It took the Atlanta Falcons just one game to show how willing they are to fight—literally—to become the top team in the NFC.
After beating Philadelphia at home in a heated rematch of last season’s NFC championship game, the Falcons journey to Seattle for a meeting with the Seahawks.
Atlanta lost a divisional playoff to the Eagles in 2003 before January’s 27-10 defeat in the NFC title game, but the Falcons came out swinging Monday night and jumped out to an early lead in a 14-10 victory.
“They thought they were going to bully us around,” Falcons newcomer Ed Hartwell said. “Hey, we’re not going to be bullied.”
The teams started jawing during warmups, a scuffle broke out and punches were thrown. When it was all sorted out, Philadelphia’s Jeremiah Trotter and Atlanta’s Kevin Mathis had been ejected.
”(Mathis) threw a punch and I tried to block it,” Trotter said. “We were just trash talking. I don’t think anyone should have been ejected.”
Several Falcons were fined for their actions on Monday night.
Defensive tackle Chad Lavalais drew the biggest fine, getting docked $7,500, Mathis and cornerback DeAngelo Hall each received $5,000 fines, safety Keion Carpenter and cornerback Allen Rossum will have to pay up $2,500, and safety Kevin McAdams was fined $1,000.
The Falcons then raced to a 14-0 first-quarter lead as Michael Vick completed a pair of 18-yard passes and scored on a 7-yard run. He tossed a 58-yard pass on the next drive that led to T.J. Duckett’s 1-yard touchdown run.
Vick struggled the rest of the way, throwing an interception and losing two fumbles, but Atlanta’s defense continually stuffed the Eagles ground game. The Falcons allowed just 51 yards rushing, forced three fumbles and intercepted Donovan McNabb once.
Atlanta was also handed a gift with Eagles kicker David Akers missing a pair of 49-yard field-goal attempts. Akers failed on just five attempts all of last season.
The Falcons led the NFL in 2004 with 167 rushing yards per game and showed they might top that category again after piling up 200 yards on the ground Monday. Warrick Dunn led the way with 113 yards on 20 carries, surpassing 7,000 career rushing yards, and Vick broke loose for 68 on 11 attempts.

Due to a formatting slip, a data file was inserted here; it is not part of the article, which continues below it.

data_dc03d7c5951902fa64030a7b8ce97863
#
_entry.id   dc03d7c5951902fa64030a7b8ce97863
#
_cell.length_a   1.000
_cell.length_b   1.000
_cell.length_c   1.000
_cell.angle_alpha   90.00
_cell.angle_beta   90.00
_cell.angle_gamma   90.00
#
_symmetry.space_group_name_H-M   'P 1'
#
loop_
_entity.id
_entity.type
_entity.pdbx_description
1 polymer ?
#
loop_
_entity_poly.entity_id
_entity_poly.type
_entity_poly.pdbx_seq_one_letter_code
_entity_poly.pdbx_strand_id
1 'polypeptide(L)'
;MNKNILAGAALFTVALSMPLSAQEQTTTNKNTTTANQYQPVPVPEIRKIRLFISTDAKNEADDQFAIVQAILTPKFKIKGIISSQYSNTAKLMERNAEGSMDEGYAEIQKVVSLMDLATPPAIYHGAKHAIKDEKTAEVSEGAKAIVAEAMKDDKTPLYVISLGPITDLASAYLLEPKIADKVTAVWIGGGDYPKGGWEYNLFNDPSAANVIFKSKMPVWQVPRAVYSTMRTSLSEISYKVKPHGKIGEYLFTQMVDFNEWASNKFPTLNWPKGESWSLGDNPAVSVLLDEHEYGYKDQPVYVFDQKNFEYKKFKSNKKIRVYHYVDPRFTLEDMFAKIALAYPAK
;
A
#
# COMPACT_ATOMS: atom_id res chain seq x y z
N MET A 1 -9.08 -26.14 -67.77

A trip to the playoffs, though, is a long way off, and the Falcons know one regular-season victory doesn’t make up for two postseason losses.
“We know we’re going to see this team again,” said Falcons cornerback DeAngelo Hall, already looking ahead to another shot at the Eagles in the playoffs.
For at least this week and probably longer, the Falcons will have to pursue another January matchup with Philadelphia without Mathis, as the cornerback injured his left knee in practice Wednesday and won’t play Sunday. He was on crutches in the locker room and being sent for an MRI exam.
“It’s at least a sprain,” coach Jim Mora said. “It locked up on him. He’ll have to be evaluated further before I can tell anything more than that. It’s not good.”
One of Atlanta’s goals this season is to play better on the road, where they went 4-4 last season while going 7-1 at home.
That quest begins against a Seahawks squad looking to rebound after a lackluster performance in a 26-14 loss at Jacksonville on Sunday.
The Seahawks led 14-13 at the half but didn’t score after the break, punting on their first three second-half possessions and finishing the game with three consecutive turnovers.
The game was one of Hasselbeck’s worst as a pro, as he posted a rating of 61.3, and his four turnovers tied a career high. He threw four interceptions at Arizona last year.
“You’re going to have games like this,” said Hasselbeck, who threw for 246 yards and two scores. “You just have to sulk about it and then get over it.”
Despite arm soreness and a listing on the team’s injury report, Hasselbeck is expected to play Sunday.
“His arm’s sore, so we just backed him off,” Seattle coach Mike Holmgren said. “He’ll play Sunday.”
Alexander carried the ball 10 times for 67 yards in the first half but had only four carries for six yards after that.
The sixth-year back, who ripped the team last year after coming up one yard short of the NFL rushing title, was quiet and understated Monday, wanting to talk more about Seattle’s defense. He said that the ground game, when given a chance, was effective.
“The holes open, the holes close and we take advantage when we can get them,” Alexander said. “I think the running game was OK.”
The Seahawks, who beat Atlanta 28-26 at home in the 2004 regular-season finale, did limit the Jaguars’ Fred Taylor to 76 rushing yards and will need to step it up even more against the Falcons’ powerful ground attack.
“I’m encouraged by some of the things the defense did,” Holmgren said. “They’ll only get better.”